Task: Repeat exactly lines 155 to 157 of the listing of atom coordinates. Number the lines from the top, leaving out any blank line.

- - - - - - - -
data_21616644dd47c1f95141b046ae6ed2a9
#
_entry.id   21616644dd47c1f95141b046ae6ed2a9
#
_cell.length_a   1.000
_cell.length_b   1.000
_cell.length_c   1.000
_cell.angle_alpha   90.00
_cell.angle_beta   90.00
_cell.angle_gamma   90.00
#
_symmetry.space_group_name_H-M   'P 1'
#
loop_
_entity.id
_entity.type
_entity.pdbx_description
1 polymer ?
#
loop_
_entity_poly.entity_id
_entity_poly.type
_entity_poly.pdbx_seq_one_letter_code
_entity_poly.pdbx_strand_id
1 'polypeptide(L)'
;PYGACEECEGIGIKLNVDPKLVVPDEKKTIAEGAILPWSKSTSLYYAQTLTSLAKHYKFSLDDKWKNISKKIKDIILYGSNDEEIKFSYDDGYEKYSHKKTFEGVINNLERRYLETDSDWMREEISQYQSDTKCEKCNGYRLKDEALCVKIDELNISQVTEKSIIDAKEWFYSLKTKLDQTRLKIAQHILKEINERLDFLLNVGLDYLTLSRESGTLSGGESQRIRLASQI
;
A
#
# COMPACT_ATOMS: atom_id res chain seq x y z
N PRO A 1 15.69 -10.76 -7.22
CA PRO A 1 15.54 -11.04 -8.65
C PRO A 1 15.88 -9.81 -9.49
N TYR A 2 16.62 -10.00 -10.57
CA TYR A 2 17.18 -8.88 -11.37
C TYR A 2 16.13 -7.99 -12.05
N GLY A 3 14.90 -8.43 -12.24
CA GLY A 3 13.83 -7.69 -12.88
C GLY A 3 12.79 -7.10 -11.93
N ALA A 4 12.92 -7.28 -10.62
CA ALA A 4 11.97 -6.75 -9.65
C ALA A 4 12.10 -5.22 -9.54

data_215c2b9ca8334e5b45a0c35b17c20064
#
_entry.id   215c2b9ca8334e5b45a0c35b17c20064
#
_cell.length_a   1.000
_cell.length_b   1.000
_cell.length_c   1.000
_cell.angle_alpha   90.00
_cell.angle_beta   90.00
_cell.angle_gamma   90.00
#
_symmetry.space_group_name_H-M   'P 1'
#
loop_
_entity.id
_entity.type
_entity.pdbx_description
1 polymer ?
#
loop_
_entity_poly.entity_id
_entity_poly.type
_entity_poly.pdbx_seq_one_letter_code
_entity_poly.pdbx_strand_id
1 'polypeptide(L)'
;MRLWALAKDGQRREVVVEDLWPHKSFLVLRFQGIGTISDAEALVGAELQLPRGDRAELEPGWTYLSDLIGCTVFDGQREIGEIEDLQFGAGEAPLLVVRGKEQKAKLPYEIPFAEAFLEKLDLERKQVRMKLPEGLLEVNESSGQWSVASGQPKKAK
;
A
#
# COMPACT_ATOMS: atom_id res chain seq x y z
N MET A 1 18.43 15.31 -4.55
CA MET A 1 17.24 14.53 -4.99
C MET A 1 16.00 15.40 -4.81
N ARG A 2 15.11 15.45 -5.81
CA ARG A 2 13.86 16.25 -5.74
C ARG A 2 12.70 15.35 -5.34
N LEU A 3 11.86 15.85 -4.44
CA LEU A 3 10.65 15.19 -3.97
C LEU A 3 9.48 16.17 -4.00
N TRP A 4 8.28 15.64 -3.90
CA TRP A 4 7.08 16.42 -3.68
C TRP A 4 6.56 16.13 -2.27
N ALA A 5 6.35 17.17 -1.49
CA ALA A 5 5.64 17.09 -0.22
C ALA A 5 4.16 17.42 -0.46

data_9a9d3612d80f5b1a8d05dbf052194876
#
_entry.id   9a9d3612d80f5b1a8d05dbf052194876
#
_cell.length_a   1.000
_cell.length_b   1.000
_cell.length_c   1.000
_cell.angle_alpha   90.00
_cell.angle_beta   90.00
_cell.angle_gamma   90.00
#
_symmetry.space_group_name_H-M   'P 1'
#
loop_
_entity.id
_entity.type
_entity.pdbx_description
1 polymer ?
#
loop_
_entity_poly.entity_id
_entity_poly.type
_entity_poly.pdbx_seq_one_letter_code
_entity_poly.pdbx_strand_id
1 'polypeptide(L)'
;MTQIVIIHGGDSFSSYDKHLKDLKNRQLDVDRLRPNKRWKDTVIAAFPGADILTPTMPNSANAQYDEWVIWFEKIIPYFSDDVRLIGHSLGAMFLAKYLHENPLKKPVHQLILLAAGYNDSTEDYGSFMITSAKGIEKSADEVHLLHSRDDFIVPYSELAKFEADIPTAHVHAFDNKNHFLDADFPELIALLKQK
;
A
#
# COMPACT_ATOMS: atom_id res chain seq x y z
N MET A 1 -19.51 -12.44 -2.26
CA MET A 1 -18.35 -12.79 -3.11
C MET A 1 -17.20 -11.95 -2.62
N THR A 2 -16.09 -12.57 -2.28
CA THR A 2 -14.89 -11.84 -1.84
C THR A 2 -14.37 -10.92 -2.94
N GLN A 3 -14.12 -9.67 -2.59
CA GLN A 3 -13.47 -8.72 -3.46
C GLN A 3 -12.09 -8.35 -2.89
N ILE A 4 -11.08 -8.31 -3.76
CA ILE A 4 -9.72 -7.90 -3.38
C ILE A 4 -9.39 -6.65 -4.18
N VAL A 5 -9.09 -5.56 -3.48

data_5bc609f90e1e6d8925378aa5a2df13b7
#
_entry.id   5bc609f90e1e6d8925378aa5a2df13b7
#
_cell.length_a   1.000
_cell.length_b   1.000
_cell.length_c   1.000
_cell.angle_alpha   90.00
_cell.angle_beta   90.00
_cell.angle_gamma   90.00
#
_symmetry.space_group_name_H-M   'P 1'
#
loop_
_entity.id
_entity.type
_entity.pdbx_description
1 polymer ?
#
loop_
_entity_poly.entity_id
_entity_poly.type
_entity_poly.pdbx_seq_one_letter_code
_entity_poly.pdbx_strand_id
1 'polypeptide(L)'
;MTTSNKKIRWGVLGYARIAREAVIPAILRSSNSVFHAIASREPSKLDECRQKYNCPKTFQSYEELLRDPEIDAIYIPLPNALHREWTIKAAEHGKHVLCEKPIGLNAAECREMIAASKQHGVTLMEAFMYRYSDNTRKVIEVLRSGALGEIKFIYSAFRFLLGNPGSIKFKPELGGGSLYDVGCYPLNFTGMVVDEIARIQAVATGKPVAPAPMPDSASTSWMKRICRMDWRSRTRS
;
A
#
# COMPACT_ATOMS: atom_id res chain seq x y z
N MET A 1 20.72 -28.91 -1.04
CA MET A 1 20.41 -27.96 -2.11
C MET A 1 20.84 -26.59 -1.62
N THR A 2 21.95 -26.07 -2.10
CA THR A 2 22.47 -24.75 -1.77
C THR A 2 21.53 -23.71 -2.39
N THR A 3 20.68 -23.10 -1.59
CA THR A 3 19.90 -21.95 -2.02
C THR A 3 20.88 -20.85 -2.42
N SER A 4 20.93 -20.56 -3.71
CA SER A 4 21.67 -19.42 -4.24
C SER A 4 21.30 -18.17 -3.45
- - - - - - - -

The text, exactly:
1 'polypeptide(L)'
;MTTSNKKIRWGVLGYARIAREAVIPAILRSSNSVFHAIASREPSKLDECRQKYNCPKTFQSYEELLRDPEIDAIYIPLPNALHREWTIKAAEHGKHVLCEKPIGLNAAECREMIAASKQHGVTLMEAFMYRYSDNTRKVIEVLRSGALGEIKFIYSAFRFLLGNPGSIKFKPELGGGSLYDVGCYPLNFTGMVVDEIARIQAVATGKPVAPAPMPDSASTSWMKRICRMDWRSRTRS
;